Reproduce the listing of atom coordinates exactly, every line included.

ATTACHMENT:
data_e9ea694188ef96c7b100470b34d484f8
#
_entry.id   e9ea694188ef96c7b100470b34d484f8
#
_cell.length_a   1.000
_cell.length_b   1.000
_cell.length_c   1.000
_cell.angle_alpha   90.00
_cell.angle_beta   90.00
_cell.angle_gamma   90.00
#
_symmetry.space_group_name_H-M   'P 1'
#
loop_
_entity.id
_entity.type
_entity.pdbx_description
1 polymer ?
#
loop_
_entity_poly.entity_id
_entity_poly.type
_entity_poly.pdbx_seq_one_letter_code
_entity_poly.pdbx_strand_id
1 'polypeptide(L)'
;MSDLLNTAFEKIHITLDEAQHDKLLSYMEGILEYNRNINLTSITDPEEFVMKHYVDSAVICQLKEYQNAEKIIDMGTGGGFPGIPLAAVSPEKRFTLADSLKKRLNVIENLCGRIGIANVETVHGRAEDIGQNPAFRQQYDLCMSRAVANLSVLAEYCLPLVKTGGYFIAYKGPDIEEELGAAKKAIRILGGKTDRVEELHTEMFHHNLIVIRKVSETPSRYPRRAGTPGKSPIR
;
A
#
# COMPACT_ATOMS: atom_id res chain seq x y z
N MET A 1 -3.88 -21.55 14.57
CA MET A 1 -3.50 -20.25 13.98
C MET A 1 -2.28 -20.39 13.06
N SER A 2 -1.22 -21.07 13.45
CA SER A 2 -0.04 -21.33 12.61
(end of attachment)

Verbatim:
data_e9ea694188ef96c7b100470b34d484f8
#
_entry.id   e9ea694188ef96c7b100470b34d484f8
#
_cell.length_a   1.000
_cell.length_b   1.000
_cell.length_c   1.000
_cell.angle_alpha   90.00
_cell.angle_beta   90.00
_cell.angle_gamma   90.00
#
_symmetry.space_group_name_H-M   'P 1'
#
loop_
_entity.id
_entity.type
_entity.pdbx_description
1 polymer ?
#
loop_
_entity_poly.entity_id
_entity_poly.type
_entity_poly.pdbx_seq_one_letter_code
_entity_poly.pdbx_strand_id
1 'polypeptide(L)'
;MSDLLNTAFEKIHITLDEAQHDKLLSYMEGILEYNRNINLTSITDPEEFVMKHYVDSAVICQLKEYQNAEKIIDMGTGGGFPGIPLAAVSPEKRFTLADSLKKRLNVIENLCGRIGIANVETVHGRAEDIGQNPAFRQQYDLCMSRAVANLSVLAEYCLPLVKTGGYFIAYKGPDIEEELGAAKKAIRILGGKTDRVEELHTEMFHHNLIVIRKVSETPSRYPRRAGTPGKSPIR
;
A
#
# COMPACT_ATOMS: atom_id res chain seq x y z
N MET A 1 -3.88 -21.55 14.57
CA MET A 1 -3.50 -20.25 13.98
C MET A 1 -2.28 -20.39 13.06
N SER A 2 -1.22 -21.07 13.45
CA SER A 2 -0.04 -21.33 12.61